September 7, 2020.
Probably my favorite parts of An Elegant Puzzle is the QR codes we created for each link as an exploration of how print and digital can comingle a bit more easily.
As I start thinking about how to turn staffeng.com into a book, I'm keen to recreate this feature, but even moreso I'm curious if this time I can push it a bit closer to the original vision.
Ok, so we know that Cool URIs don't change, but now that the book has been out in the wild for over a year, the biggest issue by far has been URLs bit-rotting into 404s. This really highlighted for me how important it is to use a URL shortener to indirect the links, making it possible to fix 404s as links expire.
The other advantage is that QR codes get more complex the longer they are, so simpler ones can be much smaller. For example, let's generate QR codes for these three URLs:
https://lethain.com https://lethain.com/thisis/a/verylong/url https://lethain.com/thisis/a/verylong/urlforsomereasonletsjustkeeptyingalothere
Then you can see the corresponding QR codes from left to right, which requrie more and more complexity to represent the underlying URL.
The image complexity matters, because it determines just how small you can get the codes, which in turn impacts either the cost to print or the viability of printing at all.
So, let's 's play around with scaling the images a bit, how small can we get the, such that an iPhone can still read the images?
Let's imagine we can generate a short code for every link in the book and that there are fewer than 10,000 links. Then we can use a URL like this one to reason about rendering sizes.
Ok, so looking at it scaled to one, two, three and six pixels,
we can get a sense of various scales (
scale is the number of pixels
used to represent a single module within the QRCode).
Even zooming my phone in on my high definition monitor I can't get the smallest QR code to parse, but I can get the second smallest to work reliably, and looking at a printed copy of An Elegant Puzzle, I believe we ended up with a three scale there despite the much longer URLs we were representing.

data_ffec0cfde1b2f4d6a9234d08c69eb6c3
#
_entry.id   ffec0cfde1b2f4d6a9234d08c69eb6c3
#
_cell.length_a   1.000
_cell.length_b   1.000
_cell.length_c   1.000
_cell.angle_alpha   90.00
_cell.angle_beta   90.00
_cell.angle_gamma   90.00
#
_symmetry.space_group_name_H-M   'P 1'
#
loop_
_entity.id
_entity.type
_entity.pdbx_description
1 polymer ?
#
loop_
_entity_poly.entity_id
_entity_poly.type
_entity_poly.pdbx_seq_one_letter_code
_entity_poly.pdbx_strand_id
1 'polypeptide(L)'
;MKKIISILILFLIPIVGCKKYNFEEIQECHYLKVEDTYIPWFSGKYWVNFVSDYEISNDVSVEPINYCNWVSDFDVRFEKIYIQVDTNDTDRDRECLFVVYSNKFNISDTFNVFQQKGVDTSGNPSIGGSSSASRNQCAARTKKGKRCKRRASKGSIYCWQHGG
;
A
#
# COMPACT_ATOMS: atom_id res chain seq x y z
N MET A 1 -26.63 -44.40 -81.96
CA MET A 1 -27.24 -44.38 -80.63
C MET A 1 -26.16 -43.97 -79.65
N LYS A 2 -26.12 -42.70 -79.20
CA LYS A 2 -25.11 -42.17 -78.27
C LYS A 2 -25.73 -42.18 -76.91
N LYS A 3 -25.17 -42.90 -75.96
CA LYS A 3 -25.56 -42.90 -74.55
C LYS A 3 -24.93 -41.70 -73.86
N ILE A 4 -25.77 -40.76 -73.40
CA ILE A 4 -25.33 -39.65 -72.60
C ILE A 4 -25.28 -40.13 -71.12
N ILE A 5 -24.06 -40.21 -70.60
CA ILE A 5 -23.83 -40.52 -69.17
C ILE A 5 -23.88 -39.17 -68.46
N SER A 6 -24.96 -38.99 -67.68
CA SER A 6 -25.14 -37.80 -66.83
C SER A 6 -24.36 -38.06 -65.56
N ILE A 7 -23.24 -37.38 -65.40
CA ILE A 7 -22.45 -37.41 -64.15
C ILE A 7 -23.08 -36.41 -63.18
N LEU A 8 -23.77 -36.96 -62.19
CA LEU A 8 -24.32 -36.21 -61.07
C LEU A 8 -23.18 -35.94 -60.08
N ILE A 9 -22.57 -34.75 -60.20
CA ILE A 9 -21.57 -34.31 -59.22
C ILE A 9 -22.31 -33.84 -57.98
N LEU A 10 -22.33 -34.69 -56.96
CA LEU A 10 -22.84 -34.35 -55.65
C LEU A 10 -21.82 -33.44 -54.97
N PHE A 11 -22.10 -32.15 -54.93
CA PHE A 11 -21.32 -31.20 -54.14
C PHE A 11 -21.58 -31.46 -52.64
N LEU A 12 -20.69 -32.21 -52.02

If you're self-publishing and printing via Kindle Direct Publishing, they print at 300 dots-per-inch, which ought to be more than enough for these images.
Ok, now that we have the QRCode sizing, next is to experiment with how to use them. In particular, I want to play around with how to inline them so the QRCodes are close to the link they represent rather than at the end of the book. A compromise would be collecting them all into the end of each chapter rather than the entire book, but inline would be better!
It's a bit verbose though, so interesting to try inlining them even more.
Both of those could work quite nicely, I think, if I can get the layout to work properly, which I suspect will be quite hard! Will see if this is actually possible.
It also makes me have a bunch of other ideas, e.g. should print layout of ever blog post do something similar? An experiment for another time.
The script I used for these QRCodes was modeled off this tutorial:
import argparse import pyqrcode import png from pyqrcode import QRCode def qr(txt): code = pyqrcode.create(txt) return code if __name__ == "__main__": parser = argparse.ArgumentParser() parser.add_argument("text_string", help="text to format, use quotes if whtiespace") parser.add_argument("output_file", help="filename to render output file") parser.add_argument("–scale", help="integer representing scale of image", type=int, default=6) args = parser.parse_args() code = qr(args.text_string) code.png(args.output_file, scale=args.scale)
Despite being quite simple, it worked quite well.